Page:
But what is apparent underneath Dr Grolemund's writing is a way of approaching data sets. By crafting routines to handle data, to manipulate it, and to run it multiple times to obtain frequencies and trend patterns, the approach is to programme R and feed it data sets as arguments. This gives the novice the perspective of R as a language with which to express and test ideas using data.
Admittedly, I haven't gotten that far into the book yet. These are early impressions, but let's say ... say far, very good!
Außergewöhnlich gut ist die Didaktik aufgrund
* des sehr verständlichen Sprachstils
* der mit Verstand erstellten und platzierten Schema-Bilder
* des guten Aufbaus unter Verwendung raffiniert gewählter und ausführlich erläuterter Beispiel-Projekte.
Anhand dieser kleinen Beispiel-Projekte wird der Leser in die Konzepte und Besonderheiten der Sprache R eingeführt.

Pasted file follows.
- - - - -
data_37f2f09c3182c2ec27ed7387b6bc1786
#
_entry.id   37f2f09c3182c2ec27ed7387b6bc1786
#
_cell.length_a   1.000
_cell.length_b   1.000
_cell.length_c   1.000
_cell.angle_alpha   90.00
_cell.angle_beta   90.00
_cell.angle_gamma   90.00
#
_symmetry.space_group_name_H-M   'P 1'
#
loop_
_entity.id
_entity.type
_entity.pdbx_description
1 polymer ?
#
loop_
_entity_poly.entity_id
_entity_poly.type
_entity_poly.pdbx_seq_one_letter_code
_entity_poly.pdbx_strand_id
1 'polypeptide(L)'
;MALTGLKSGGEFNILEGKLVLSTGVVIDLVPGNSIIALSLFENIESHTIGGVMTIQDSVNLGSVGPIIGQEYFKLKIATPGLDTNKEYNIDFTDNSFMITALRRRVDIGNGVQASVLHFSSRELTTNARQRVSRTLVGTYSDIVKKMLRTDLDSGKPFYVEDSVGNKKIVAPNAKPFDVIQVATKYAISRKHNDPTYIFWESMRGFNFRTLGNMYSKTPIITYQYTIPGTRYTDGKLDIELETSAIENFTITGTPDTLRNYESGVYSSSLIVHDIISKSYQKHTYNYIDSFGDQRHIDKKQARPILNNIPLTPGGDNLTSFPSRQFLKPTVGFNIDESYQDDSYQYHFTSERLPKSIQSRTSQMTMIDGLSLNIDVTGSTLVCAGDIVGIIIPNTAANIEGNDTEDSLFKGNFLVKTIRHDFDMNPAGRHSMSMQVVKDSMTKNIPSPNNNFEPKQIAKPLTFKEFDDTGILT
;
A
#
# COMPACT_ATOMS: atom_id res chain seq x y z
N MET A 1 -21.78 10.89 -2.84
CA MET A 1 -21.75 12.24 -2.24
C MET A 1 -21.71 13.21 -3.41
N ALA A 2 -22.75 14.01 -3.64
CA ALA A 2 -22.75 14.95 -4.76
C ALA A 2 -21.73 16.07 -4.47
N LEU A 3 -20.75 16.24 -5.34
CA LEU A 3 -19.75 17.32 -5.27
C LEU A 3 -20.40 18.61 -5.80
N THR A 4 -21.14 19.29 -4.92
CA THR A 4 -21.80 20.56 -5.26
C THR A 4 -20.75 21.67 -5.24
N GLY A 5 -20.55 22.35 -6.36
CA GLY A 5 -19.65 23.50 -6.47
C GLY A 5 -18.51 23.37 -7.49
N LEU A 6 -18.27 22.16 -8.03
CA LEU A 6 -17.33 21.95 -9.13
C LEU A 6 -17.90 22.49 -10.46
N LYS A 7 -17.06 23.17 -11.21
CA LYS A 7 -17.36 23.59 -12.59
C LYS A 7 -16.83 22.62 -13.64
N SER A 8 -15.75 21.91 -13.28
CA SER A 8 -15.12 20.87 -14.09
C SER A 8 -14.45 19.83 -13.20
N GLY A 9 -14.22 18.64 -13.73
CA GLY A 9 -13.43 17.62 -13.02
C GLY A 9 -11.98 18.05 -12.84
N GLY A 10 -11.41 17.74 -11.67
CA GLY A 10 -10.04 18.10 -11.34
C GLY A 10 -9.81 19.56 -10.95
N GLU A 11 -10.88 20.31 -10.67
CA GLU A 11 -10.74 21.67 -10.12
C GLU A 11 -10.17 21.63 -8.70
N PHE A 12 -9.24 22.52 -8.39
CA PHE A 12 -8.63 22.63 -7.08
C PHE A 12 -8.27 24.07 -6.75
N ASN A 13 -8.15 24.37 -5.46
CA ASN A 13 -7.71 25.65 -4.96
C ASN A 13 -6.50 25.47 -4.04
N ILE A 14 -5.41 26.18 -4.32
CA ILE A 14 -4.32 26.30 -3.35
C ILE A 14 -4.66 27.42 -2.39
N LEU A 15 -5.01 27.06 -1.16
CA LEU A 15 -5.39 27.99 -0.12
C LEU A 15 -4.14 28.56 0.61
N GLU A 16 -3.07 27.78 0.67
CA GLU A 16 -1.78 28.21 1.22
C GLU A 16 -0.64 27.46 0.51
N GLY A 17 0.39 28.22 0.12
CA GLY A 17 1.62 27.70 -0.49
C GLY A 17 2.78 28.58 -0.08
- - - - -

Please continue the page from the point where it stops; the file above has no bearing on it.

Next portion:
Die für R wichtigen Themen der funktionalen Programmierung und Vektorisierung kommen hier unkompliziert und anschaulich zur Anwendung.
Mit diesem Buch erhält man keine unverdaut bleibenden "R Rezepte zum Abtippen", sondern DIE Anleitung zum Verständnis einer profunden Datenanalyse mit dem Programm R. Wer sich selbst begeistern möchte, sollte hier einfach zugreifen.
I endorse very much the pedagogical concept of this book. It teaches you all the knowledge to master the R programming language by way of three practical challenges: Simulating weighted dice, playing cards and a slot machine. These projects are chosen in a way to learn not only to program but also to understand important concepts of data science (e.g. sampling without and with replication). You will learn to write your first function already in chapter one!